Aspen foliage.

Taken at Marbury House Germany

Courtesy of Willow   CC BY-SA 2.5 license.  {Taken in Germany}

Close up of leaf and shoot

Taken in Germany

Courtesy of Willow.  CC BY-SA 2.5 license { taken in Germany}

Aspen Foliage.

The rustling of the leaves { which many value the tree for} which are scarcely ever still even when appearing to be still, is the most striking feature of the tree and the point of most allusions of literature.

Mr Ruskin, in whose 'Modern painting' the aspen is treated with such loving detail, when discussing Homer's treatment of the landsacpe,writes the following words describing the scene between Ulysses and Nausicaa---

" The spot to which she directs him-" is another piece of landscape,composed of a beautiful grove of aspen poplars, a fountain,and a meadow"

Thompson wrote

" A perfect calm;that not a break,

Is heard to quiver through the closing woods,

Or rustling turn the many -twinkling leaves,

Of Aspen tall"


The herbalist John Gerard {1500's} conveys " In English Aspe and Aspen tree,and may also be called Tremble,after the French name,considering it is the matter where of women's tongues are made { as poets and some others report} ,which seldom cease wagging"

Far more strikingly poetical is the old Scottish and English biblical legend on the subject,so beautifully told by Mrs. Herman's--

" A cause more deep,

More solemn far, the rustic doth assign

To the stranfe restlessness of those wan leaves;

The cross, he deems, the blessed cross, whereon

The meek redeemer bowed his head to death,

Was formed of Aspen wood,and since that hour

Through all its race the pale tree hath sent down

A thrilling consciousness,a secret awe,

Making them tremulous,when not a breeze,

Disturbs the airy-thistle down,or shakes

The light lines of the shining gossamer"


The story alludes to the legend, that because aspen was used to make the cross on which our saviour died, its leaves have trembled in fear ever since.

The constant agitation of the foliage by the least breath of wind is owing to the unusual and flattened form of the leaf stalk,common throughout the whole genus but much more conspicuous in the Aspen. To this fact the tree owes its French name,and it is explained scientifically by the length of the broad and heavy leaf is suspended on a support which itself readily acted on by the smallest atmospheric movement. The rustling noise is of course produced by the friction of the leaves on one another.

Boulger relates " When autumn its 'gold and guildes the falling leaf',spreads its bridge of splendid decay over each leaf in succession, the f colour, but its rustling gives it even more melancholy effect than before"

Aspen leaves after the fall in Autumn.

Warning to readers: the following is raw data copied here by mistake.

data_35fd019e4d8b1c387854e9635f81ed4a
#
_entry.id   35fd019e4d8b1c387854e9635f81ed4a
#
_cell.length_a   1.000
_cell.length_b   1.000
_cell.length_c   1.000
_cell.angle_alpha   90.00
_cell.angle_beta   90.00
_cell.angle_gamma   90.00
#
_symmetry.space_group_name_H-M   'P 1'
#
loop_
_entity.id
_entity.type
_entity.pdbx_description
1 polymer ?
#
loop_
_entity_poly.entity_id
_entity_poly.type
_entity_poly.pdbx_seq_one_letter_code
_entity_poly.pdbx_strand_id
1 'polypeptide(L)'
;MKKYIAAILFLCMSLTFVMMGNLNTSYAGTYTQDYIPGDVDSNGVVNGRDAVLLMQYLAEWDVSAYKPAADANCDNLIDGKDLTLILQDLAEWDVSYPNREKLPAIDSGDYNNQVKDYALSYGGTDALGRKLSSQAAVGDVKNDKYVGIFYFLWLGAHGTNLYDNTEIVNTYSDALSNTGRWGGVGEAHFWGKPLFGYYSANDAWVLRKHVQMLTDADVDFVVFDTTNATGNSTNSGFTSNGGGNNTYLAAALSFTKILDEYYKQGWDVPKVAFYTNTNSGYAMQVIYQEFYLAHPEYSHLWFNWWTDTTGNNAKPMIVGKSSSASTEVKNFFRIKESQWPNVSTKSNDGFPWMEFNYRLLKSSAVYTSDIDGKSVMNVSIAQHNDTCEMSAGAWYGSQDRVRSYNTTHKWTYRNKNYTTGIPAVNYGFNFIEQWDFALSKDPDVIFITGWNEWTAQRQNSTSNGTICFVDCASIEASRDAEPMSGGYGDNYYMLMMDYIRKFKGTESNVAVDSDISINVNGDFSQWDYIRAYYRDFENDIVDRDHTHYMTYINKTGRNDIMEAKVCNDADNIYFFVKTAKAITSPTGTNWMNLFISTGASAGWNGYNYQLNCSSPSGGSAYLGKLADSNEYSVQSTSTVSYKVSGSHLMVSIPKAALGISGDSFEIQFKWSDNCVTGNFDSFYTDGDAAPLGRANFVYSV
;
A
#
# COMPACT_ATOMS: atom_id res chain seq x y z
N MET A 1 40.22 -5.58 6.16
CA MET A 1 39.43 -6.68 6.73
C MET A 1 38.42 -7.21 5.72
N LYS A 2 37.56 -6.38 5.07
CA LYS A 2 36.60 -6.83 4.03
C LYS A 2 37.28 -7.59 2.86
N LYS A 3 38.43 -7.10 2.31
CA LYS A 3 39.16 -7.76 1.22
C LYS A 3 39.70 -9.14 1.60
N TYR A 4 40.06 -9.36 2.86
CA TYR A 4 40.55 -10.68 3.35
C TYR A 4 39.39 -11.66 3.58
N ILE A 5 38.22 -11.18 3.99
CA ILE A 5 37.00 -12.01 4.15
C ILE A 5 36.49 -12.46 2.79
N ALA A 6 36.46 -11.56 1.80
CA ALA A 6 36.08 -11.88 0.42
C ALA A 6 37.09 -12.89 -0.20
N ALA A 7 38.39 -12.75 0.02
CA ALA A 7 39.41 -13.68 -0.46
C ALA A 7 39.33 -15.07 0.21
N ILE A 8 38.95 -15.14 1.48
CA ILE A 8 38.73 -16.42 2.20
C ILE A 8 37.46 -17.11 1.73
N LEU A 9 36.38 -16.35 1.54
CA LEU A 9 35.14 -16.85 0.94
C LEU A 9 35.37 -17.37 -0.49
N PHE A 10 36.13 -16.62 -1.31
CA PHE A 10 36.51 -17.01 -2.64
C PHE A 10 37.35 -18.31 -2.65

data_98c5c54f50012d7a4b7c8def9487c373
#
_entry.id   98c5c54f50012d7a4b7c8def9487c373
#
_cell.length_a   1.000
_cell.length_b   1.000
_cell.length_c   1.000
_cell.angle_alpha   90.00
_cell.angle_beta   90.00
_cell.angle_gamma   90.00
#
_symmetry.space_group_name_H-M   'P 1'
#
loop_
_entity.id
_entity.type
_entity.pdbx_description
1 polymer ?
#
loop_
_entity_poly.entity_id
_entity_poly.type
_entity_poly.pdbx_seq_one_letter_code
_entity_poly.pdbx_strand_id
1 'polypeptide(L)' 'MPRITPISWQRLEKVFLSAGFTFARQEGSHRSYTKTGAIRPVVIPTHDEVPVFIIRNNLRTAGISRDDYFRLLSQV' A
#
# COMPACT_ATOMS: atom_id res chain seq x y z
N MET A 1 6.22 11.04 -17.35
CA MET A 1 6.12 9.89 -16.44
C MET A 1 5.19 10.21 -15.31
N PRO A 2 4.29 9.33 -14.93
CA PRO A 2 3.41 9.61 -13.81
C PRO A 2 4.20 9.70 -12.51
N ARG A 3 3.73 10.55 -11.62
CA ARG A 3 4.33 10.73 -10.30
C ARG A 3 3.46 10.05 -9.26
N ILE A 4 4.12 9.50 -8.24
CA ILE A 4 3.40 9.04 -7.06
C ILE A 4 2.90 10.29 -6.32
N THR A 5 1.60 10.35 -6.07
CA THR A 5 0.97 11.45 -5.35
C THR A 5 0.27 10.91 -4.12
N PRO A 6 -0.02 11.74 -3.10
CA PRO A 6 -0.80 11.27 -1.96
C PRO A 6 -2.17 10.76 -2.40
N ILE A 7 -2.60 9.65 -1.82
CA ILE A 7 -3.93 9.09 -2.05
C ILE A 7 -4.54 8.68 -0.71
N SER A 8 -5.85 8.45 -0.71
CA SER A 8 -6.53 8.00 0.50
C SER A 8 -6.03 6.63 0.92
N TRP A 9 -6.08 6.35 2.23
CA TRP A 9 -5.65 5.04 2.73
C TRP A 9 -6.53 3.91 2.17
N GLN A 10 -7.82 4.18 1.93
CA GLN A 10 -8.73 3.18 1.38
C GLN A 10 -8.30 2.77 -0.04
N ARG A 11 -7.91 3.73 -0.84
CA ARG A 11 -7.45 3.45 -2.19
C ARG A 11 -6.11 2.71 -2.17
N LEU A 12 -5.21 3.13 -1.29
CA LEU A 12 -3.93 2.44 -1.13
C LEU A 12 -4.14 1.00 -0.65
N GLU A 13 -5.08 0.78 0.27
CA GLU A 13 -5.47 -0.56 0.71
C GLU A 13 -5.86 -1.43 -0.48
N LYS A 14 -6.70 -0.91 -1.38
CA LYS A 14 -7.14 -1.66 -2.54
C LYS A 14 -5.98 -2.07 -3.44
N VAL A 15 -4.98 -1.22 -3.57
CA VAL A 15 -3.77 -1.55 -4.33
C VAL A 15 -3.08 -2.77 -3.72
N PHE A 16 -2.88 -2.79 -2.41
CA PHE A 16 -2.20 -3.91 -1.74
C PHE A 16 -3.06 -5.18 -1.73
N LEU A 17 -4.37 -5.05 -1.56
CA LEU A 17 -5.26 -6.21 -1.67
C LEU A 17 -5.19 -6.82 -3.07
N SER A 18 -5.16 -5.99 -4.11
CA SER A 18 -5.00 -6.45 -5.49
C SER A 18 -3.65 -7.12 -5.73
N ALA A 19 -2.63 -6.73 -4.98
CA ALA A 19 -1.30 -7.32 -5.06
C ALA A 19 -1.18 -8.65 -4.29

Courtesy of Boringer Friedrich CC BY-SA 2.5 license.

The American Aspen.

The American Aspen,according to Ferdinand Mathews,'Familiar Trees and their leaves' 1896, is not commonly known by this name, "It is most frequently called by country people as 'popple' a corruption of poplar. It seems to me that a more significant name would be the 'trembling Aspen', for the leaves flutter with the slightest zephyr."

" It is never large and,although, in Kentucky it may attain the height of forty five feet,in other parts of the country it does not exceed twenty five feet. The aspen is often mistaken for the gray or white birch,because both trees have a whitish trunk, sparse horizontal lower and limbs and both are similar in form. But these two trees have leaves that are totally different."

" The birch has exceedingly brilliant light green foliage,which reflects the sunlight and quite often dazzles the eye, while the aspen has a whitish foliage without the suspicion of shininess."

In these more modern times more common names have been utilized,but the most generally used for the tree is the Quaking aspen. It is the most widely distributed tree in North America it occurs from Canada down to Mexico.

The Quaking Aspen is the State tree of Utah. The tree produces glorious displays of colour during the fall.

 There are concerns for the Aspen in parts of North America due to a disease known as 'die-back' this had been known to wipe out whole groves or stands. Yet at other times trees that are standing next to each other show different effects, one tree may be affected and the other may not. Scientists are working on the possible causes.

Aspens in Colorado USA

Maroon Bells in the Elk range near Aspen Colorado USA

Courtesy of Jesse Varner  CC BY-SA 2.0 license.

Reuse of images.

The images on this page may be reused. However, the name of the relevant author must be attributed along with any accompanying license.